Published by Mrs.Johnston of Hillsborough in the 1920’s. In this view the fort, built in 1757/58 on the site of an earlier structure, doesn’t look like it will survive for much longer, but happily it did and today is open to the public. More about the Hill family and Hillsborough Castle estate here.
Kenure House, Rush, Co.Dublin
In 1964 the Kenure Park estate was sold to the Irish Land Commission, but as no buyer could be found for the house itself it eventually passed to Dublin County Council. During its final years the house saw a flurry of filming activity when scenes for “Ten Little Indians” (1965), “The Face of Fu Manchu” (1965), and “Rocket to the Moon” (1967) were shot there. However, this was not enough to prevent its demolition by the council in 1978. Today all that remains is the massive portico – a freak surrounded by a housing estate.
Castle Coole, Enniskillen, Co.Fermanagh
Above: Castle Coole former home of the Earls of Belmore and now a National Trust property. Card published by Ranscombe, Douglas, Isle of Man.
Below: a view of the Salon published by Photo Precision Ltd., St.Albans, England.
Castle Irvine, Irvinestown, Co.Fermanagh
Above: Castle Irvine aka Necarne Castle, Irvinestown, Co.Fermanagh – the house (in poor condition) is currently on the market along with the estate. Publisher unknown.
Garbally Court, Ballinasloe, Co.Galway
A Lawrence card with divided back.
Clifden Castle, Clifden, Co.Galway
Clifden Castle Co.Galway, in a poor state when this Lawrence postcard was published, is a roofless ruin today.
Naas Castle, Naas, Co.Kildare
Also known as St.David’s Castle or King John’s Castle is the last surviving example of the many fortified houses formerly to be found in the town of Naas, Originally part of the “Pale” defences the castle became a dwelling in the 18th century. It survives in private ownership today. Set back from the Main Street of Naas it stands adjacent to St.David’s Church.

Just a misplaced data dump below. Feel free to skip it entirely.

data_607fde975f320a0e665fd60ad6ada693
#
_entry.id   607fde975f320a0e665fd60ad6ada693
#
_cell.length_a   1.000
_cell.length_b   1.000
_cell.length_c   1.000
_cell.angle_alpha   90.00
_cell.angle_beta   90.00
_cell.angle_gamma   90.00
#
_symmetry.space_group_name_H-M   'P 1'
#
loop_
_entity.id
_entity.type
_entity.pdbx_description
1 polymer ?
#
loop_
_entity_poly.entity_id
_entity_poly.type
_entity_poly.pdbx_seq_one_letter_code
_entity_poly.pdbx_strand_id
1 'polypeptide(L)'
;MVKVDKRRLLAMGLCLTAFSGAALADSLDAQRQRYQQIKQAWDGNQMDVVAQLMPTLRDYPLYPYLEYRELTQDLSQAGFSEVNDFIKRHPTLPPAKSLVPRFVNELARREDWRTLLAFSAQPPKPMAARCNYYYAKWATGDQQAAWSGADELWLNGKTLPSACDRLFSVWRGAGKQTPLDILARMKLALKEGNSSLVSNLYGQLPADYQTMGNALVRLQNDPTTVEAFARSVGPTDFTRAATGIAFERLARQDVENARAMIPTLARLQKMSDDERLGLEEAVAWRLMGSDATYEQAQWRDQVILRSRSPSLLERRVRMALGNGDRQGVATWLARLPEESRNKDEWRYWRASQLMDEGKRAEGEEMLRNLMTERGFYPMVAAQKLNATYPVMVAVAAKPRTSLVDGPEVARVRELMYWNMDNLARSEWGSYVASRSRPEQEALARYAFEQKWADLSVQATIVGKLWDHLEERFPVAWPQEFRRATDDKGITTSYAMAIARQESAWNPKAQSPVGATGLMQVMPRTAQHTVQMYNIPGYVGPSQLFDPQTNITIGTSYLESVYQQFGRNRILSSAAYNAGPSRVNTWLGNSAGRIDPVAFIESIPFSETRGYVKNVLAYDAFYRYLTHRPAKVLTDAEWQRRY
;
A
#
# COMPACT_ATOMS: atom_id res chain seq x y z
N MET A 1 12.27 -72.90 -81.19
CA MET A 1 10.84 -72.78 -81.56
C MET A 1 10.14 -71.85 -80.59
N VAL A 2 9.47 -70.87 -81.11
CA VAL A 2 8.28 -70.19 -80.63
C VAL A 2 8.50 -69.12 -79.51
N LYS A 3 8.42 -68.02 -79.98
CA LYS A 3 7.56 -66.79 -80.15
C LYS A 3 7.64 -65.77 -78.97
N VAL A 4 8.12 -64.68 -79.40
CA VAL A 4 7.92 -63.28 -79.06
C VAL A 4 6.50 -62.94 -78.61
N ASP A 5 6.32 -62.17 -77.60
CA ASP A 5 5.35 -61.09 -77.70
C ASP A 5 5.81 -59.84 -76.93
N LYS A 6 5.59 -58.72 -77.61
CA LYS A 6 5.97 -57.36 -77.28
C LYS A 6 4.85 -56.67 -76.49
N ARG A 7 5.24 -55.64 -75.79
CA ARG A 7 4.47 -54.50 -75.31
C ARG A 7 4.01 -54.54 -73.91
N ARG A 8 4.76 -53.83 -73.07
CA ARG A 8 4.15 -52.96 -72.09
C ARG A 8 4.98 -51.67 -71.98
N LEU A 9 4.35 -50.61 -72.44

Card published by Valentines.
Adare Manor, Adare, Co.Limerick
Adare Manor was the former home of the Earls of Dunraven and is now a 5 star hotel. Above an early view by Valentines.
Ash Hill Towers, Killmallock, Co.Limerick
The house was built for the Evans family and dates from 1781. It was heavily Gothicised in 1831, but was remodelled in early 1960s and this included the removal of the towers – pictured above. Today Ash Hill Towers is run as an upmarket B+B guesthouse.
Card published by Gaffney, Killmallock.
Castle Forbes, Newtownforbes, Co.Longford
An early Lawrence card.
A view from another angle by a local publisher.
Ardee Castle, Co.Louth
The Castle was built in the 15th century by John St. Leger and served as a stronghold for the defence of the Pale. In more recent times it served as a courthouse only relinquishing this role in 2006. Unknown publisher.
Headfort House, Co.Meath
A Lawrence photograph used by local publisher J.McNulty, Stationer, Kells.
Completed between 1769 and 1771 and built for the Earl of Bective, Thomas Taylour, Headfort House was designed by the renowned Irish architect, George Semple. Its plain exterior is more than compensated for by the magnificent state rooms within designed by the influential Scottish architect Robert Adam.
The Adam’s interiors are of special importance and have recently been the subject of special conservation measures spearheaded by the Irish Georgian Society.
More here: www.igs.ie/conservation/project/headfort
Cornacassa House, Monaghan, Co.Monaghan
Cornacassa, property of Dacre Hamilton, Esq., pleasantly situated in a highly cultivated and well-planted demesne. In the 1870s, the Hamiltons owned over 7,300 acres in Co. Monaghan. The house was demolished in the 1920s.
Shanbally Castle, Clogheen, Co.Tipperary
Hardly a trace of this magnificent mock Gothic castle remains above ground today, but the amazing vaulted cellars are still there to be discovered by the more adventurous!
Curraghmore House, Co.Waterford
Curraghmore House – Emerald Series.
Ballynastragh House, Gorey, Co.Wexford
Ballynastragh House – a Lawrence card. The house, property of Sir Thomas Esmonde a Senator in the Irish Free State Parliament was destroyed by anti-Treaty forces in March 1923 during the Irish Civil War. More here: Archiseek.
Enniscorthy Castle, Co.Wexford
Enniscorthy Castle dates from the early years of the Norman invasion and its construction is attributed to Raymond le Gros. This early 1920s view by Woolstone Bros., England, shows some rudimentary scaffolding and repair work in progress. The castle has recently been renovated again and is now open as a heritage attraction.
Knockdrin Castle, Mullingar, Co.Westmeath
Knockdrin Castle – unknown publisher.
Left to right: Shelton Abbey, Co.Wicklow and Glenart Castle, Co.Wicklow.
Published by Valentines.
Above: Avondale House near Rathdrum – former home of Charles Stewart Parnell and now owned by the Irish State and open to the public. No publisher indicated.
Plenty of more ancient and obscure castles are also to be found on old postcards such as the one (below) for Seatown Castle, Dundalk, Co.Louth. A little online research reveals that it still exists and is, in fact, the corner tower of a Monastery dating back to 1240!
Left to right: Seatown Castle, Dundalk. Knockdrin Castle, nr.Mullingar, Co.Westmeath.
Above: Classiebawn Castle, Mullaghmore, Co.Sligo.
Above: Baileboro’ Castle demolished by the State in the 1930s.